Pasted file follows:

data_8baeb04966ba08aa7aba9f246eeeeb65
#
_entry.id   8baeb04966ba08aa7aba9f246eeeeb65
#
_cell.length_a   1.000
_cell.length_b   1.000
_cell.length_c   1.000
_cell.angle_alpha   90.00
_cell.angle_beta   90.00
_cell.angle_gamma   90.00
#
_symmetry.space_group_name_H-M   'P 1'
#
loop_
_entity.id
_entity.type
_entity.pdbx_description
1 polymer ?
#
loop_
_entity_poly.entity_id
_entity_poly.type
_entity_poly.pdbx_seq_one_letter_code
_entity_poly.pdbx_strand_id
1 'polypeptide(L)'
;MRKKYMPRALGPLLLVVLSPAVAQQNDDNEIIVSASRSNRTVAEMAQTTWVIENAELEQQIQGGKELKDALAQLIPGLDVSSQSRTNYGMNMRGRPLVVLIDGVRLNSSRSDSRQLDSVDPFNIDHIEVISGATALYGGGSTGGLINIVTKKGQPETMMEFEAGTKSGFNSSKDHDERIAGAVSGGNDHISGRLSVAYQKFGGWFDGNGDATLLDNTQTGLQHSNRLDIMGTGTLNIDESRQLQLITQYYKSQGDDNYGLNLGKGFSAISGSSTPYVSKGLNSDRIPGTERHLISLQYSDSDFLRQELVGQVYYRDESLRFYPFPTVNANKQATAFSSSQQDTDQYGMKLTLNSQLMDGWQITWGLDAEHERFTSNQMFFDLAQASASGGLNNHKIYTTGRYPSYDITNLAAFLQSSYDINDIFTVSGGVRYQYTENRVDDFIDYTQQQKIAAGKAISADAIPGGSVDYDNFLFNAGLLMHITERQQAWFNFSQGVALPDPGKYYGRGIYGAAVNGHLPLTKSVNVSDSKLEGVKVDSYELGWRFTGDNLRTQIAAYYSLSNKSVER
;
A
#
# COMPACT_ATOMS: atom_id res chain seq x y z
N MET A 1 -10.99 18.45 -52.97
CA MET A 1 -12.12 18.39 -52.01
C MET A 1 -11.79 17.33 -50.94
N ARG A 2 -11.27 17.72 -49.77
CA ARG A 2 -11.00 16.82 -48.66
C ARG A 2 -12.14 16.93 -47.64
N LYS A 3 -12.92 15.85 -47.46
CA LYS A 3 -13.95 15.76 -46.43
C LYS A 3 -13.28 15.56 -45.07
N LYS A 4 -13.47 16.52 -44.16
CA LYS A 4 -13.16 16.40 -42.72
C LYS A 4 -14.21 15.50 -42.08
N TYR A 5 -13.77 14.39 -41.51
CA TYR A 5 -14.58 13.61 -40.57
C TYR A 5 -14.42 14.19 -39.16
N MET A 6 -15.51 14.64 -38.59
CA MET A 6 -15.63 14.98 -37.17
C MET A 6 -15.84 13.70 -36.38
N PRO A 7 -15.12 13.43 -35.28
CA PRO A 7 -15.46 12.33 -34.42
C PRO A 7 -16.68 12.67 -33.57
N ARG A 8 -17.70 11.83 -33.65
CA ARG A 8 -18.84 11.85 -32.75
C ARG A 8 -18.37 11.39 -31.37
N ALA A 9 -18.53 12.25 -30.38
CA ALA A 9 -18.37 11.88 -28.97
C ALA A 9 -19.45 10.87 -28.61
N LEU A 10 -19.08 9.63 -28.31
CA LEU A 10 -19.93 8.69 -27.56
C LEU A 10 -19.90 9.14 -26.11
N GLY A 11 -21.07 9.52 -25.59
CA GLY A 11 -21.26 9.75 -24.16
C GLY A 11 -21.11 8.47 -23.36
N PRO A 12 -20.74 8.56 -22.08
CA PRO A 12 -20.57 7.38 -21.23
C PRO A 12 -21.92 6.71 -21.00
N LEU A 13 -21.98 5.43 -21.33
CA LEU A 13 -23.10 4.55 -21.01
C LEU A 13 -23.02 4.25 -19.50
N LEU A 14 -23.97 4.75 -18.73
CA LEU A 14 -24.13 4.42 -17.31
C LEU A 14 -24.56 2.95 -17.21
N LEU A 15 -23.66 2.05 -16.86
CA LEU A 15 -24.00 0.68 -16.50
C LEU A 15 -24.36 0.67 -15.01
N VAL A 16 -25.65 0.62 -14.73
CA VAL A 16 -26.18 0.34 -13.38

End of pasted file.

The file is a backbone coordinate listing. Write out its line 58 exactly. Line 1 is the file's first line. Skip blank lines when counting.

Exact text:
N LEU A 10 -19.08 9.63 -28.31